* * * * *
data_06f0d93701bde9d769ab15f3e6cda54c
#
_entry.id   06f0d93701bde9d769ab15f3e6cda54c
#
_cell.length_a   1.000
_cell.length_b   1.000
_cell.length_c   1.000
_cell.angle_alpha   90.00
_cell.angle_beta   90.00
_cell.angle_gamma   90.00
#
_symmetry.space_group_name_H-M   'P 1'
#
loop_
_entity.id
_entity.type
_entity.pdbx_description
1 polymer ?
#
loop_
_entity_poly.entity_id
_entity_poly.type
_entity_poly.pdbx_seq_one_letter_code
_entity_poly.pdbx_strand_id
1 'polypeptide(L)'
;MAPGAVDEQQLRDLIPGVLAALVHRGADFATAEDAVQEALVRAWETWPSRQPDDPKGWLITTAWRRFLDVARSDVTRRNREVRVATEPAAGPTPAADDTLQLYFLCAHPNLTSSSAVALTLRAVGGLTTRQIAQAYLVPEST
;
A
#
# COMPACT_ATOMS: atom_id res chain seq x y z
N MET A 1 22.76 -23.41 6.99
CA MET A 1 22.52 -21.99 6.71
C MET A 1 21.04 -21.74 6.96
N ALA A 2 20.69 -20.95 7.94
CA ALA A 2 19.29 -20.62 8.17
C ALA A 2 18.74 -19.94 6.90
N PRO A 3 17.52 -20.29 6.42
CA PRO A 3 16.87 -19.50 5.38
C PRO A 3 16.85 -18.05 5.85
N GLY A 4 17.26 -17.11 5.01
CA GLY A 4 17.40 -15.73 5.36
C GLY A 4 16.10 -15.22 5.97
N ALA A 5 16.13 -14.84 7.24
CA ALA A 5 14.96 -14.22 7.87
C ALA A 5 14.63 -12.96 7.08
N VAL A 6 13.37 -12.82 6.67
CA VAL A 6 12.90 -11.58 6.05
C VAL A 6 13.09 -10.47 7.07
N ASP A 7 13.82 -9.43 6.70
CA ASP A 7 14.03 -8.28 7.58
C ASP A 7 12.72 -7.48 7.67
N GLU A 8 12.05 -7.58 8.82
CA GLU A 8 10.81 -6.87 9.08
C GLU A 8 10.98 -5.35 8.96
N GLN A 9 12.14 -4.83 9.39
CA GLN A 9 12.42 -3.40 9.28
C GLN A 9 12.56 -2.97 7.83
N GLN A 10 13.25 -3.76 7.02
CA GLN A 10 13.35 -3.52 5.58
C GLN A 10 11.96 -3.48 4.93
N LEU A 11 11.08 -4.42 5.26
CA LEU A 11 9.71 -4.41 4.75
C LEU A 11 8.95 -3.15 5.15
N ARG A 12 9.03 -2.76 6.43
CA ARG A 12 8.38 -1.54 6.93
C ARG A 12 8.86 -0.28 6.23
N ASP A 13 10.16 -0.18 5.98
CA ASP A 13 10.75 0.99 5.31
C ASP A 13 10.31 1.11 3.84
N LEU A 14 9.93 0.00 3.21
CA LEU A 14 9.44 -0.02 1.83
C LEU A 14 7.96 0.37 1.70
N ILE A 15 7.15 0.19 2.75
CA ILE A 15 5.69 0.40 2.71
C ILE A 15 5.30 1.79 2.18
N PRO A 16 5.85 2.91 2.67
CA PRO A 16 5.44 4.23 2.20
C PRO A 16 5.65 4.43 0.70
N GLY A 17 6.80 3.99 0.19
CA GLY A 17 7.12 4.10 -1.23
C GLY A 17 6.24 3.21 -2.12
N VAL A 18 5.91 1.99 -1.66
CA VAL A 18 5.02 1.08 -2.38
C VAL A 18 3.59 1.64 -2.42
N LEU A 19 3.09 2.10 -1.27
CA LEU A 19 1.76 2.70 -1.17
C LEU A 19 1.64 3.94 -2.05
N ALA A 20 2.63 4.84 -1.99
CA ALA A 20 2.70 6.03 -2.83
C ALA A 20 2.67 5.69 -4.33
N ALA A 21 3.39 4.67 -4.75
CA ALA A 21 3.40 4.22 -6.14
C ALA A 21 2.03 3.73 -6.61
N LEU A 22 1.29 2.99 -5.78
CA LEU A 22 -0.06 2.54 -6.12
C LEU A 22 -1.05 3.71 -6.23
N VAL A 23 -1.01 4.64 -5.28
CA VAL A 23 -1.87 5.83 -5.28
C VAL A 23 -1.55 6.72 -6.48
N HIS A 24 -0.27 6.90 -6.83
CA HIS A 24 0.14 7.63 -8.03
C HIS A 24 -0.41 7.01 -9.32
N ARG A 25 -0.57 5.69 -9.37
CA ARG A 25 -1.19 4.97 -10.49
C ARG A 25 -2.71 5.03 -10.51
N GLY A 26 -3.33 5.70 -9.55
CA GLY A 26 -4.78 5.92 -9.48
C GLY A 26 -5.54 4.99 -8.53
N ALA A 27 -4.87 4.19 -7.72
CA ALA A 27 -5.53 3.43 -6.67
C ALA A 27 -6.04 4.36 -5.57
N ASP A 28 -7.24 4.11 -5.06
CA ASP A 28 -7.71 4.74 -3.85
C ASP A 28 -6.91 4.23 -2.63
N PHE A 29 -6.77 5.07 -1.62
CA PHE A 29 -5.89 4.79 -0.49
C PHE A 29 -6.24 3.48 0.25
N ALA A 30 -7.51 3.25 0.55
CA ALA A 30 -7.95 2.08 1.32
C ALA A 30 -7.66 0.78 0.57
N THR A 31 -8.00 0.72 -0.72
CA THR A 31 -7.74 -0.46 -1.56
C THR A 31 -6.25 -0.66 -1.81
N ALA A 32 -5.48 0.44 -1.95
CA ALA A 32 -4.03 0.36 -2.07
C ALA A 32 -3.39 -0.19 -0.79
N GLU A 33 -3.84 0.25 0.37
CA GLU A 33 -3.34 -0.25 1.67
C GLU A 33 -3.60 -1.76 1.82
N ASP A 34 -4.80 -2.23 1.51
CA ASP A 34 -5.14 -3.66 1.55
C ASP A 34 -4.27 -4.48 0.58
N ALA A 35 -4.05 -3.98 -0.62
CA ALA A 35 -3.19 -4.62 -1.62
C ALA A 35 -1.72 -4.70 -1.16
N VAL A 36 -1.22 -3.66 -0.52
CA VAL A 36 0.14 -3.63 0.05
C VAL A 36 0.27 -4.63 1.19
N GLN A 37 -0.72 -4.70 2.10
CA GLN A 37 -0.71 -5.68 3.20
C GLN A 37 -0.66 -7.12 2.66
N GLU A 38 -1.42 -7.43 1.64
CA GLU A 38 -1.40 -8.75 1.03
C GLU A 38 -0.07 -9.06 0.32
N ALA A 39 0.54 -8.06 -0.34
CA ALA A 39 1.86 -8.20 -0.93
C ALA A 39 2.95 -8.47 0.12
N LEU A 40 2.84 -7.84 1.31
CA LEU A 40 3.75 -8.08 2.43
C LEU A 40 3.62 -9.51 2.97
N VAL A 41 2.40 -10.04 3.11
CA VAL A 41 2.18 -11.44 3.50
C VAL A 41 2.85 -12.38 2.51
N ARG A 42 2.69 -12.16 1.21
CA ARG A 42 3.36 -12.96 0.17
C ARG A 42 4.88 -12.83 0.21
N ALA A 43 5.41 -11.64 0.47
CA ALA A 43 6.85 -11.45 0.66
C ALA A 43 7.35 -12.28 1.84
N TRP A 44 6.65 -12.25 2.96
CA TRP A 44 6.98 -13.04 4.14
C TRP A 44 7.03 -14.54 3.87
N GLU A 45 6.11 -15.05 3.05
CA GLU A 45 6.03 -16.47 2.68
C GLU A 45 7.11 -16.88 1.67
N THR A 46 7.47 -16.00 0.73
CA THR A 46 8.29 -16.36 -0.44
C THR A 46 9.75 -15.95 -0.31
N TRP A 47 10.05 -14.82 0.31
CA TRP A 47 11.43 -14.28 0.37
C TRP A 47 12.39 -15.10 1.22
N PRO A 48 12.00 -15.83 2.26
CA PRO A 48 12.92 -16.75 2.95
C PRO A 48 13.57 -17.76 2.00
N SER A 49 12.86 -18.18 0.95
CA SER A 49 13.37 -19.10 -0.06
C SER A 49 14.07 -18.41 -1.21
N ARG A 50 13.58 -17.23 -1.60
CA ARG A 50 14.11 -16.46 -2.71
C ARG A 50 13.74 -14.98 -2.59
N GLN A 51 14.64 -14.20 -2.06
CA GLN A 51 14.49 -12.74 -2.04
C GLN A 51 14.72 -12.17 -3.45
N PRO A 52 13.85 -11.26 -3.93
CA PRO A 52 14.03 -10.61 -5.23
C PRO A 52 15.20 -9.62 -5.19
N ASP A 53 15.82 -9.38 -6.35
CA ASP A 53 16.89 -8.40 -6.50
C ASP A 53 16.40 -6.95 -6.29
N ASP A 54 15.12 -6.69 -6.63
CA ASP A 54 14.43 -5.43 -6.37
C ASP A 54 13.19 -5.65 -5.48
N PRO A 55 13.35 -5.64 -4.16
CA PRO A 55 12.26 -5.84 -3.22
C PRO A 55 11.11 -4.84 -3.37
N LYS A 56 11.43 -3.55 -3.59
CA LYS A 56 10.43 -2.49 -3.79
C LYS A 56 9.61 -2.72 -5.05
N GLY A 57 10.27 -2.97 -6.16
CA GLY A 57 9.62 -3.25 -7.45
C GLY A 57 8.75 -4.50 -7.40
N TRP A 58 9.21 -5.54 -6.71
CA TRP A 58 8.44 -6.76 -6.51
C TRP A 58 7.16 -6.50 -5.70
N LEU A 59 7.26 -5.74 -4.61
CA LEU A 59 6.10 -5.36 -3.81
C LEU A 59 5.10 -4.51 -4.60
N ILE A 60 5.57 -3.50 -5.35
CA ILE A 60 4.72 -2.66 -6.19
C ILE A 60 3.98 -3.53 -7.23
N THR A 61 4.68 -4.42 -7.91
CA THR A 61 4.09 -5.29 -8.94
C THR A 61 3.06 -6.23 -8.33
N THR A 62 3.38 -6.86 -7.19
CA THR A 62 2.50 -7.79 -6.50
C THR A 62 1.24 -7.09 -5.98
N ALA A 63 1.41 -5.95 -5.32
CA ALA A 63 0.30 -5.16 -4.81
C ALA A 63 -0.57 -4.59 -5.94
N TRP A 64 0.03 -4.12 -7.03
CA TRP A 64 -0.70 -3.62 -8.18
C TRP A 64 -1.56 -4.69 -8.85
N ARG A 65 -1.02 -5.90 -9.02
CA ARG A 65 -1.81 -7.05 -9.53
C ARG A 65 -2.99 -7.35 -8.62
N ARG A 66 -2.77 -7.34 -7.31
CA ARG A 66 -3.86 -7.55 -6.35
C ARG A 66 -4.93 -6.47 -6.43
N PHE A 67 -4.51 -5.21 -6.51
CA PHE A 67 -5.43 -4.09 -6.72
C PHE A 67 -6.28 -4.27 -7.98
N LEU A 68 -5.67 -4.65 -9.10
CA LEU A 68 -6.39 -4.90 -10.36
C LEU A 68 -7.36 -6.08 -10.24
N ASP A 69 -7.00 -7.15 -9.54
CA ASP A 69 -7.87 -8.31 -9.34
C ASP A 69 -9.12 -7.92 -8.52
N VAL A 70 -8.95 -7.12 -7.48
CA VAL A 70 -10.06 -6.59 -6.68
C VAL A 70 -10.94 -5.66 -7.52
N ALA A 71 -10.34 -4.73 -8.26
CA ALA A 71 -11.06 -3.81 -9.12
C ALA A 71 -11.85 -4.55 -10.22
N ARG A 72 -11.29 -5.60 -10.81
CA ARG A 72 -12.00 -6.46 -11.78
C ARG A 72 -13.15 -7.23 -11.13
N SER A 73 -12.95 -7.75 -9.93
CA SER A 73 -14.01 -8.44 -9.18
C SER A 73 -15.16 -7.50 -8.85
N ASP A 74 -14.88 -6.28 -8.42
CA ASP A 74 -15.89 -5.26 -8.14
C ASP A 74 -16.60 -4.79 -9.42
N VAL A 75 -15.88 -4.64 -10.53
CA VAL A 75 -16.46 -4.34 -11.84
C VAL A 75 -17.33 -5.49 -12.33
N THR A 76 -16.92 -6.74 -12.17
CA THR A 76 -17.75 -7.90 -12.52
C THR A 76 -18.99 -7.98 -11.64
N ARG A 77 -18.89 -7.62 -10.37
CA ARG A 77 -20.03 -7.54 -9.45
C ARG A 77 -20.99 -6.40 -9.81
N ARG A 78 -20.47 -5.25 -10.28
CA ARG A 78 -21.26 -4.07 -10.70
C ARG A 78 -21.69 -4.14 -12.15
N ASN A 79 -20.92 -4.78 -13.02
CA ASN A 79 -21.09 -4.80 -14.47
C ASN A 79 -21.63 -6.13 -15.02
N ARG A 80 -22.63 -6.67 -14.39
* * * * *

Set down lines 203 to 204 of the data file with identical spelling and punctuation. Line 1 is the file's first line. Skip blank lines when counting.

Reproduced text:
CA TRP A 58 8.44 -6.76 -6.51
C TRP A 58 7.16 -6.50 -5.70